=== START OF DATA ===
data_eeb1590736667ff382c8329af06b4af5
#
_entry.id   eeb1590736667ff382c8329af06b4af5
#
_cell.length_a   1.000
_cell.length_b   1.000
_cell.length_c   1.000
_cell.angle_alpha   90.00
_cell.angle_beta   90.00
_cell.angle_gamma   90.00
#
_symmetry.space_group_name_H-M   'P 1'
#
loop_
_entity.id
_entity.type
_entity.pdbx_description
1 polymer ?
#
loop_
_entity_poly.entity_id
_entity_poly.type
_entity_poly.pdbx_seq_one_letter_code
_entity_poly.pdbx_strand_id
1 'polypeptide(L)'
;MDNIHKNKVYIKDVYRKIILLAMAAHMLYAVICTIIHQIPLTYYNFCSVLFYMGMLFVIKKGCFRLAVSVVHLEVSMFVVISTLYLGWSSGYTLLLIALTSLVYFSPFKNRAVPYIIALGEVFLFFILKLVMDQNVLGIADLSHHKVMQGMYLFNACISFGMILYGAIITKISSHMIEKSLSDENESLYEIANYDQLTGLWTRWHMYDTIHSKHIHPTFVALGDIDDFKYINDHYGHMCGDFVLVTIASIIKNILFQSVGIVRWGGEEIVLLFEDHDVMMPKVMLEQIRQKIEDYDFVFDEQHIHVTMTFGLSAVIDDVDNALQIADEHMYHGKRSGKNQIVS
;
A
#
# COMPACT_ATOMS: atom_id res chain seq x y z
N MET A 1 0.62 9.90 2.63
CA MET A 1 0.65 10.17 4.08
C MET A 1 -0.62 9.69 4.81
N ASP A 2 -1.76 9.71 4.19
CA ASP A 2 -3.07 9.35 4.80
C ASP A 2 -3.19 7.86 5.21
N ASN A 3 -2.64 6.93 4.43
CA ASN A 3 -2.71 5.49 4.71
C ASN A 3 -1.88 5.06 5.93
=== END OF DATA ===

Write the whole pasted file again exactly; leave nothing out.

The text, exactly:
data_eeb1590736667ff382c8329af06b4af5
#
_entry.id   eeb1590736667ff382c8329af06b4af5
#
_cell.length_a   1.000
_cell.length_b   1.000
_cell.length_c   1.000
_cell.angle_alpha   90.00
_cell.angle_beta   90.00
_cell.angle_gamma   90.00
#
_symmetry.space_group_name_H-M   'P 1'
#
loop_
_entity.id
_entity.type
_entity.pdbx_description
1 polymer ?
#
loop_
_entity_poly.entity_id
_entity_poly.type
_entity_poly.pdbx_seq_one_letter_code
_entity_poly.pdbx_strand_id
1 'polypeptide(L)'
;MDNIHKNKVYIKDVYRKIILLAMAAHMLYAVICTIIHQIPLTYYNFCSVLFYMGMLFVIKKGCFRLAVSVVHLEVSMFVVISTLYLGWSSGYTLLLIALTSLVYFSPFKNRAVPYIIALGEVFLFFILKLVMDQNVLGIADLSHHKVMQGMYLFNACISFGMILYGAIITKISSHMIEKSLSDENESLYEIANYDQLTGLWTRWHMYDTIHSKHIHPTFVALGDIDDFKYINDHYGHMCGDFVLVTIASIIKNILFQSVGIVRWGGEEIVLLFEDHDVMMPKVMLEQIRQKIEDYDFVFDEQHIHVTMTFGLSAVIDDVDNALQIADEHMYHGKRSGKNQIVS
;
A
#
# COMPACT_ATOMS: atom_id res chain seq x y z
N MET A 1 0.62 9.90 2.63
CA MET A 1 0.65 10.17 4.08
C MET A 1 -0.62 9.69 4.81
N ASP A 2 -1.76 9.71 4.19
CA ASP A 2 -3.07 9.35 4.80
C ASP A 2 -3.19 7.86 5.21
N ASN A 3 -2.64 6.93 4.43
CA ASN A 3 -2.71 5.49 4.71
C ASN A 3 -1.88 5.06 5.93